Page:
“As a leaseholder, you have the right to buy the freehold of your property. This process is known as Leasehold Enfranchisement or Collective Enfranchisement.
“Visit our dedicated Leasehold Enfranchisement page.”
Mike Hansom, Head of Leasehold Property Rights
Contact our team on 01225 462871, or complete the Contact Form at the foot of this page.
What’s the difference between freehold and leasehold?
Around one in five homes in England is leasehold. Despite that, evidence suggests that many people purchasing a leasehold property do not fully understand the difference between freehold and leasehold.
So, put simply, if you are a freeholder, you own the building and the land it stands upon outright and in perpetuity. On the other hand, a leaseholder has a lease from the freeholder, entitling them to occupy the property for the number of years specified in the lease. Typically, new leases are for 99, 125 or 250 years. However, there’s no limit, and some leases are for as long as 999 years. But whatever its length, at the end of the lease term, all the leaseholder’s rights and interests in the property cease, and it reverts to the freeholder.
And when a leaseholder sells their property before the end of the lease term, the purchaser acquires the remainder of the term.
In addition, there are likely to be certain annual costs with leasehold property, possibly ground rent and service charges.
As long as certain conditions are met, you can extend your lease by:
- 90 years for a flat; or
- 50 years on a house.
And, subject to satisfying the criteria, you can purchase the freehold of your home.
We are residential leasehold specialists, and our expertise is recognised by the Association of Leasehold Enfranchisement Practitioners (ALEP).
Leasehold Reform (Ground Rent) Act 2022
Following an investigation by the Competition and Markets Authority, the Leasehold Reform (Ground Rent) Bill was introduced before parliament, receiving Royal Assent on 8th February 2022. It will come into force in stages and aims to address unfair practices in the residential leasehold system. This follows a ban on the leasehold sale of most new-build single-dwelling houses, a practice that had become common with developers in recent years. In many cases, the ground rent on those properties is doubling every few years, resulting in them being unsaleable.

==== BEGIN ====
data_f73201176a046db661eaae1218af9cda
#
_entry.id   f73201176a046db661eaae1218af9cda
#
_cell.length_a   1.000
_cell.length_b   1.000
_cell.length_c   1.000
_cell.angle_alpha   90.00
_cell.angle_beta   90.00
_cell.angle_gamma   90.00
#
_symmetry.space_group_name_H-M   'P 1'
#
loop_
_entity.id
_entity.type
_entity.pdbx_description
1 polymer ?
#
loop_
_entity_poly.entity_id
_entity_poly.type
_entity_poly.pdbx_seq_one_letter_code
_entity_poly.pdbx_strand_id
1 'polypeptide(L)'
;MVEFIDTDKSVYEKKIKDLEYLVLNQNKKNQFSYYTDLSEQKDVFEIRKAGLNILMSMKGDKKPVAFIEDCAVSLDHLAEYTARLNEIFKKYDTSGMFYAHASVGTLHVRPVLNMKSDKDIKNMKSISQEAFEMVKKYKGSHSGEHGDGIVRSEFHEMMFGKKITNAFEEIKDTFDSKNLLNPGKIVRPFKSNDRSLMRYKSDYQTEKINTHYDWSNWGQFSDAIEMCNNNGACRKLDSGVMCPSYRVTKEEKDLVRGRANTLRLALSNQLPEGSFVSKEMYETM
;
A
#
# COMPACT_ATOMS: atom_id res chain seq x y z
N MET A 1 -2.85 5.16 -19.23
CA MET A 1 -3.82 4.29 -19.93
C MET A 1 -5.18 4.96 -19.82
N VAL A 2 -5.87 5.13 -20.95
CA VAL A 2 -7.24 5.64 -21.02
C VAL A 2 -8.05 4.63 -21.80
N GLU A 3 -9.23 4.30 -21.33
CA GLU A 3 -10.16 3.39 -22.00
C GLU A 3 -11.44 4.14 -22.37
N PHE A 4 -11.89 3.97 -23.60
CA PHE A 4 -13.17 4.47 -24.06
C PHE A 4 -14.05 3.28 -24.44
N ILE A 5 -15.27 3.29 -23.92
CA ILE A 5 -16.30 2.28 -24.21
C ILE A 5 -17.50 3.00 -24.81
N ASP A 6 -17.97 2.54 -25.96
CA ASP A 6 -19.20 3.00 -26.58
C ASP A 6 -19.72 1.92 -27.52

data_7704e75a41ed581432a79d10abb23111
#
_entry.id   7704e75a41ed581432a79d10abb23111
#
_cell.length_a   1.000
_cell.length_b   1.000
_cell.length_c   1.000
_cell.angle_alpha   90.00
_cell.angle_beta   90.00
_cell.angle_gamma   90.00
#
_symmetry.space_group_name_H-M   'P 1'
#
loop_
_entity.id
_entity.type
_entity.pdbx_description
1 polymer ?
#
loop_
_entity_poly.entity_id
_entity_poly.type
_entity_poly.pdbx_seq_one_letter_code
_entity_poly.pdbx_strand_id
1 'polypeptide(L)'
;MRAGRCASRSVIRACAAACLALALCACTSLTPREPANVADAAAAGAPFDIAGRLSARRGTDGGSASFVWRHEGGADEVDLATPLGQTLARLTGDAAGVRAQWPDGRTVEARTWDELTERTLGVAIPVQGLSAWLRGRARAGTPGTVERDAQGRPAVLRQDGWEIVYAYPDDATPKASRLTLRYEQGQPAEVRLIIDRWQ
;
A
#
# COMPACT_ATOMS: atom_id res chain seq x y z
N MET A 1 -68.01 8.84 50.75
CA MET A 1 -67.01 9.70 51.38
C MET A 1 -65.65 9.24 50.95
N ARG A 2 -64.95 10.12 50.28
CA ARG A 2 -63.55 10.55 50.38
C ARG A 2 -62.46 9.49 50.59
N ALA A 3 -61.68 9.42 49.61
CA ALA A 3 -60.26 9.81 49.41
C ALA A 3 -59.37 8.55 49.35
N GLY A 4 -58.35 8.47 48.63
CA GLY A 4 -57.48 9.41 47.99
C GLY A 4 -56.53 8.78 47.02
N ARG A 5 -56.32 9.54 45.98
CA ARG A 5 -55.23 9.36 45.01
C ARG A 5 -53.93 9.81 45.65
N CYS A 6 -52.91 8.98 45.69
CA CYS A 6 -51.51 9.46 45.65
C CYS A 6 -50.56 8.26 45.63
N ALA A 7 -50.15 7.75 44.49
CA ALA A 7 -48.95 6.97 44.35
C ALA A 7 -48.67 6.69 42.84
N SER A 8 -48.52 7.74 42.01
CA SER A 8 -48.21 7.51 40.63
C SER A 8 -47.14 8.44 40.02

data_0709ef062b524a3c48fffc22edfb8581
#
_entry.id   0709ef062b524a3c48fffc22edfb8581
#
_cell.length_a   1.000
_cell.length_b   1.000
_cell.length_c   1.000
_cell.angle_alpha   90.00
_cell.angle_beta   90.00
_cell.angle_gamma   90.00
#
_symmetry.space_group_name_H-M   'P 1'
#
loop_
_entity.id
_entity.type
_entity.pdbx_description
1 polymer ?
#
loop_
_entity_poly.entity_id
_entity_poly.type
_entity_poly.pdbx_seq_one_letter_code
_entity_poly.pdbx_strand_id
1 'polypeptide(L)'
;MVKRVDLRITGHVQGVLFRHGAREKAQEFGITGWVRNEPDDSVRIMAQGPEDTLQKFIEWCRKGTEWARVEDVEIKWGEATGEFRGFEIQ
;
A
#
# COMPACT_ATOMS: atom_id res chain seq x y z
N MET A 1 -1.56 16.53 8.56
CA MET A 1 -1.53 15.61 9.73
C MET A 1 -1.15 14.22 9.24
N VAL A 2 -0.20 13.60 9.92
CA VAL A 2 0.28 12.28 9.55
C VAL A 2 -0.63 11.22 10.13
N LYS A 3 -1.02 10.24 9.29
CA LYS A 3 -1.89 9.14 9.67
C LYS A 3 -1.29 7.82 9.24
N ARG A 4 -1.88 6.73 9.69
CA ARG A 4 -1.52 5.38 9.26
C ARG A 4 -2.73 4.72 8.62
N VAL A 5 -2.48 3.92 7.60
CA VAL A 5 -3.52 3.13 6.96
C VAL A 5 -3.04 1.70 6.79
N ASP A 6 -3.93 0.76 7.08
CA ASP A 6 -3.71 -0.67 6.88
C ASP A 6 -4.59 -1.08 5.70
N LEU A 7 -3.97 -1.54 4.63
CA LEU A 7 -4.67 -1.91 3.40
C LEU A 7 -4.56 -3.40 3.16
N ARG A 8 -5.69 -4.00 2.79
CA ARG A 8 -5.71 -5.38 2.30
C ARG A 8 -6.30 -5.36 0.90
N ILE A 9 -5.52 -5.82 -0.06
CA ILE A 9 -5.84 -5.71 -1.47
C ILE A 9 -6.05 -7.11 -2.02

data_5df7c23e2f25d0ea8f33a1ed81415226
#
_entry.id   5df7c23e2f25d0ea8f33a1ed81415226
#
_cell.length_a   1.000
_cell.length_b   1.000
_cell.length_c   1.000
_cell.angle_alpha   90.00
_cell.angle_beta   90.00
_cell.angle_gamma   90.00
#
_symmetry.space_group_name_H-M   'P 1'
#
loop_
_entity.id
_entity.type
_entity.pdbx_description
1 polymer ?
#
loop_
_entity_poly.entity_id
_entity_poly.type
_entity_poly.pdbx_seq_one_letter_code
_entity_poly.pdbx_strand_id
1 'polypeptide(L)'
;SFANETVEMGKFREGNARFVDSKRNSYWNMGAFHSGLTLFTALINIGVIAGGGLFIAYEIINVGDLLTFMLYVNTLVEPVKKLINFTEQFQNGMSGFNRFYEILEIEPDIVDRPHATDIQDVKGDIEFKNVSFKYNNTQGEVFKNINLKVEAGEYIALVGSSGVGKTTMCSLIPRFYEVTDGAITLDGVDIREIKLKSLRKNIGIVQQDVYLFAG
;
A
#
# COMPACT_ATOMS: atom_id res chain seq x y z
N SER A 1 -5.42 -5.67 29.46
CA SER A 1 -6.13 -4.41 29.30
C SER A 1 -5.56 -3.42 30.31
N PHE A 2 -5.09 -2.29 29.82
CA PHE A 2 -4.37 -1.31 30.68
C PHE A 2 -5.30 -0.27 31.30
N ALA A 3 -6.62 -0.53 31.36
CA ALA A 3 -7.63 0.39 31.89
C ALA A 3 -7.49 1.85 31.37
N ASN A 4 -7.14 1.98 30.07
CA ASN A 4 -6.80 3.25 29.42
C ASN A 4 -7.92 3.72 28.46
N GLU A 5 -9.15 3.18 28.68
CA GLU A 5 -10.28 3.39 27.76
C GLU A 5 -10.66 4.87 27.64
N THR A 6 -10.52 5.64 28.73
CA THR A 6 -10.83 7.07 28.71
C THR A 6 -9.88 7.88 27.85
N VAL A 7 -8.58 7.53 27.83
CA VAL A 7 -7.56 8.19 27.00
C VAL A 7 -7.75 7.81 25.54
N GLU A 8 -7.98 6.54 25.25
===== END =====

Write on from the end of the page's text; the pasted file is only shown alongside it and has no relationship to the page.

Is it worth buying the freehold of my leasehold property?
There are several potential advantages to buying the freehold of your leasehold property, including:
- You will no longer have to pay ground rent and service charges.
- You will not need permission from the freeholder to make changes to the property – for which they will also usually charge a fee.
- Leases contain restrictive covenants which can ban or restrict your ability to do certain things, such as running a business from home, sub-letting, or keeping pets.
- The fewer years left on the lease, the harder it will be to sell the property or obtain a mortgage. You may be able to pay to extend your lease term, but it will still be a lease.
- Perhaps the greatest disadvantage of being a leaseholder is that your freeholder may view you as a ‘cash cow’. We have mentioned above the scandal of leasehold houses. A freeholder – typically a developer – may also sell your freehold to a third party who may be even more exploitative of you.
What is collective enfranchisement?
Leasehold enfranchisement, which is also known as collective enfranchisement, is your statutory right as a flat owner to buy the freehold of your building, even if your freeholder objects. You must form a majority group of flat owners before collectively exercising your right to enfranchise. And in return for leasehold enfranchisement, you will also have to pay a fair price and a contribution towards your freeholder’s costs.
What are the rights of enfranchisement?
As a flat owner, your right to enfranchise is contained in the Leasehold Reform Act 1993. It allows a majority group of tenants to become their own landlord, enabling them to grant themselves long leases of up to 999 years with no ground rent.
What are the benefits of leasehold enfranchisement?
Buying your freehold gives you and your fellow tenants control. It means:
- gaining ownership and taking over the running of the common areas.
- no more ground rent.
- choosing your service providers who may offer better value for money than those chosen by your freeholder.
- extending your lease to 999 years at no premium.
- increasing the value to your property and possibly making it easier to raise a mortgage.
- freeing yourself from restrictive covenants.